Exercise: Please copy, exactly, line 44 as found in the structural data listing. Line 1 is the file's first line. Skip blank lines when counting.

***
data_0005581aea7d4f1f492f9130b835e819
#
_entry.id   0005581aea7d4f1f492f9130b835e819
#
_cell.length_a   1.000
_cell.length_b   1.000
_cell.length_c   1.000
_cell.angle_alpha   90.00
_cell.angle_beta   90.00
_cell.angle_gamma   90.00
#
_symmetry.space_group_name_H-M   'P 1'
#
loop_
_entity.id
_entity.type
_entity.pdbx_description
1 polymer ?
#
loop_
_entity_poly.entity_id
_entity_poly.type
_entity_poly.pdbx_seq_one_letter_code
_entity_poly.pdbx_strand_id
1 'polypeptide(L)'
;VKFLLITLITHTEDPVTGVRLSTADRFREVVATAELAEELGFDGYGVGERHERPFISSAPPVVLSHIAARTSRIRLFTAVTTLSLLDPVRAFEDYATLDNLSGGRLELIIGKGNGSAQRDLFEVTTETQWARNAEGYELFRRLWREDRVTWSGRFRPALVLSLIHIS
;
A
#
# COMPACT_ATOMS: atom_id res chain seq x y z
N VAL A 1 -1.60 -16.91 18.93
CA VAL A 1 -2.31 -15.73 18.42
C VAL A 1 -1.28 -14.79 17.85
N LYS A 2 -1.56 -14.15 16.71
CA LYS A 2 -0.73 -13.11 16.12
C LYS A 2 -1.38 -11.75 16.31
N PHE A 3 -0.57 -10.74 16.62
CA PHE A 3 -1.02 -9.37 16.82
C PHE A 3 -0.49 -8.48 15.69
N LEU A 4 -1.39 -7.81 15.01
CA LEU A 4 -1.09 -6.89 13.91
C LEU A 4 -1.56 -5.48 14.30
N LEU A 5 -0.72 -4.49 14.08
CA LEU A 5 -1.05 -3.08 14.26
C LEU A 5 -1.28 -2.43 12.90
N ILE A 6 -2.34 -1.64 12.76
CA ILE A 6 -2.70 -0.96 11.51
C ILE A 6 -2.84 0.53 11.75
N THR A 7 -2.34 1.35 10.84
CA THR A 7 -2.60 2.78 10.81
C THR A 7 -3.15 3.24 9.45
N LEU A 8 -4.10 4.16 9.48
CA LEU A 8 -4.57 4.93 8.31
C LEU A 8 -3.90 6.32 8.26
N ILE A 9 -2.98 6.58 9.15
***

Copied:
CA LEU A 5 -1.05 -3.08 14.26